Now, with that chapter of his life and even a novel, Death Around the Corner, behind him, C is looking forward to adding more pages to his storied career. The first entry is his TRU/Asylum Records debut Screamin’ 4 Vengeance.
“This album is going to be very personal,” insists C. “Its gonna be an open book on my trials and tribulations. Current events, things I’ve been going through, letting the world get it raw.”
He pauses to warn, “Everything ain’t gutter about the album though, because at the end of the day its got a message. It ain’t about go bang this and that, it’s just a raw album about life and what’s going on out here. At the end of the day, the end of the beat, you get the message that the streets ain’t what’s really popping.”
Backed by a new team and a new attitude, Screamin’ 4 Vengeance is some of C-Murder’s best work to date. As a No Limit Soldier C often had to crank out music at an assembly line rate. But now that he’s calling his own shots and setting his own schedule, C is putting out a high-quality product of 5-star General caliber.
“My lyrical content and subject matter on a another level,” says C in between mention in his new in-house production team, Deadly Soundz. “You can hear my confidence now, I can flow on any track now. Earlier in my career, it was easy to do two or three songs a day because I was saying the same things. But this time around its more universal, everything ain’t gonna be the same. I had time to really work on this album and perfect it.”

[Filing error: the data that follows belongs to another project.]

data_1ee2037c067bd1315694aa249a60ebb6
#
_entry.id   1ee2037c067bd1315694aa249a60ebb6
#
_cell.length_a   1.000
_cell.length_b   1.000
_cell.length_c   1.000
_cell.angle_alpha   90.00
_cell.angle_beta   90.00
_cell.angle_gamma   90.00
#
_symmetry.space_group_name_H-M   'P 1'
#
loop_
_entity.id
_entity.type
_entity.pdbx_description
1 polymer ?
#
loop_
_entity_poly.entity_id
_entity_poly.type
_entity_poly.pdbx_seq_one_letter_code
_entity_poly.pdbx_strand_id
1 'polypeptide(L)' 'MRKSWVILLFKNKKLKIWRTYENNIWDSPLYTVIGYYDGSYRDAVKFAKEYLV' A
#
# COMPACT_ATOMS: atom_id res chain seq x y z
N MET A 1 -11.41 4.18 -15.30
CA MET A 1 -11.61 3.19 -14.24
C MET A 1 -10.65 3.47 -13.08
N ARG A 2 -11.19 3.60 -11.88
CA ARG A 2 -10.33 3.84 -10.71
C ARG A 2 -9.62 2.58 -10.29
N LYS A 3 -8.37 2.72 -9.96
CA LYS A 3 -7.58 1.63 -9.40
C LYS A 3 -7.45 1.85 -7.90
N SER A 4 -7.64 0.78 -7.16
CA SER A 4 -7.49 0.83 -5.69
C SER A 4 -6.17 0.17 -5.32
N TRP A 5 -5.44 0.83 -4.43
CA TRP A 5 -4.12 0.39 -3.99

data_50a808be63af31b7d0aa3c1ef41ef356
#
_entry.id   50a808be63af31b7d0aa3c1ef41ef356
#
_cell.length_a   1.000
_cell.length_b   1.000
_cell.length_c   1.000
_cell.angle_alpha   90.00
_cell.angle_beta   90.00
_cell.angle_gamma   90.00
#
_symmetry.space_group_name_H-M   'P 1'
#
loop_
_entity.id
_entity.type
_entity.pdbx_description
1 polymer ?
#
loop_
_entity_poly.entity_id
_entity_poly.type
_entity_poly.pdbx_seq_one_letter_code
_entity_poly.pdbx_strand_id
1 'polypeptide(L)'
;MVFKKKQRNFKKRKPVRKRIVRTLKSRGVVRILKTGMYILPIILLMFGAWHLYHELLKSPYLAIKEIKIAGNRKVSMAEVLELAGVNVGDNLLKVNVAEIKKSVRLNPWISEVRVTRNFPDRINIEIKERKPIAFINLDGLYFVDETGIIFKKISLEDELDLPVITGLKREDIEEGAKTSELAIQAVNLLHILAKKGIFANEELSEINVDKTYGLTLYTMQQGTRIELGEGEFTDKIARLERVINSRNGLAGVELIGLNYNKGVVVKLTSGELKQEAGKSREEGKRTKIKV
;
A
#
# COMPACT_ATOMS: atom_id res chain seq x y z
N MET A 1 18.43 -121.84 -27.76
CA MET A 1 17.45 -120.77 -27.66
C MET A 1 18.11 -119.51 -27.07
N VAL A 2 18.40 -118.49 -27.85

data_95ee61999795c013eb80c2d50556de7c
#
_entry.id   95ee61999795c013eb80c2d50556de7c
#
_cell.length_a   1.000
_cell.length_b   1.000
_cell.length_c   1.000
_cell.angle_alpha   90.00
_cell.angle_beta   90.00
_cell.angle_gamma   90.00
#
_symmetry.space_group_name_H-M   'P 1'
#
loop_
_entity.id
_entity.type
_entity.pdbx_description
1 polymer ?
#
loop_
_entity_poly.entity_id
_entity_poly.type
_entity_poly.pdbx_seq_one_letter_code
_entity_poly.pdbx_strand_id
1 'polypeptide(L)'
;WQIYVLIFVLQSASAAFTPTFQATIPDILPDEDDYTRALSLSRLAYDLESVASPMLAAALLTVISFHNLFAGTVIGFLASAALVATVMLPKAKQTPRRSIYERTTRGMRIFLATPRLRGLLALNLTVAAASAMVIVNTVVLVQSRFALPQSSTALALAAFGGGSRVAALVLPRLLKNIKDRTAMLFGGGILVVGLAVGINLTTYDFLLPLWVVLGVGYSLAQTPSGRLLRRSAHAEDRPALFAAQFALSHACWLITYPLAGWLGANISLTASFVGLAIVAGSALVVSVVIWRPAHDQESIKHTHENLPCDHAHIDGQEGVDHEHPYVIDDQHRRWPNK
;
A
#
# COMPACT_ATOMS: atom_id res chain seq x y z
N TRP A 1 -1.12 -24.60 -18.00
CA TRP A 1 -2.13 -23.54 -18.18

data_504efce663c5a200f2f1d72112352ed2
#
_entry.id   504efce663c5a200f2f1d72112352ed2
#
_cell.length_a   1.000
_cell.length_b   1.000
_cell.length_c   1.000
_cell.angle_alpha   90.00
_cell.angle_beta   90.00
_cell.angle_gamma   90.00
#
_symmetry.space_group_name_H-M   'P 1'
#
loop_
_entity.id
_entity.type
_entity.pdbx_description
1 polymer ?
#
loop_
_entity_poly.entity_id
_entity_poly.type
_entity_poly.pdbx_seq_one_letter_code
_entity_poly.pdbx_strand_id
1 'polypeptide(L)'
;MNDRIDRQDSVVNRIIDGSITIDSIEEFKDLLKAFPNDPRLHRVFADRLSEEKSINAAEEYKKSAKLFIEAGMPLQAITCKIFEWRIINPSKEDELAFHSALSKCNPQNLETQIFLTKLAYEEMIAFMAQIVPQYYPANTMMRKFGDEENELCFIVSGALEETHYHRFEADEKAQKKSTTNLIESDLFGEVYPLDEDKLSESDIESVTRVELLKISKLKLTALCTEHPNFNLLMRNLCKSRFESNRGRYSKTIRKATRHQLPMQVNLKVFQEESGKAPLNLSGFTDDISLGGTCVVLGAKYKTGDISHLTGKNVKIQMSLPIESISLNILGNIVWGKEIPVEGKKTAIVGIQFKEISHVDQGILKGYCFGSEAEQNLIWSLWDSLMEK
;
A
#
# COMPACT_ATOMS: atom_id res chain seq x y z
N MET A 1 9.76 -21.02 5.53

The perfection can be heard in the diversity of songs on Screamin’ For Vengeance. Tracks like “My Set” produced by Baton Rouge underground legend C-Loc will remind hardcore C-Murder fans of what made them make each of his first three albums platinum. “Be Fresh” shows C in rare form actually appreciating the good things in life after a hard day’s work. “Mihita” reunites him with former label mate Mia X while “Gangstafied Lyrics” has C giving a sermon on street life.
“I’m just trying to bring that 100% street element back to music,” says C. “You’re not gonna hear me talking about driving this whip with 22s or anything like that. You’re gonna hear real situations. This is my first studio album in a minute so I have to give it my all.”
With Screamin’ 4 Vengeance being C-Murder’s first studio album in five years the veteran artist has more than enough to say and expose. With everything from rhymes to emotions being bottled up inside, the volatile contents finally get to explode out of the lyricist’s pen and into your ears. Sure to please both old and new fans alike, Screamin’ 4 Vengeance will reintroduce and reestablish C-Murder and his unique brand of music.
“I’m the same C-Murder that you expected and saw on my first albums,” he urges. “It’s just C-Murder with open eyes that wants to give you a message and let you know the consequence of your choices.”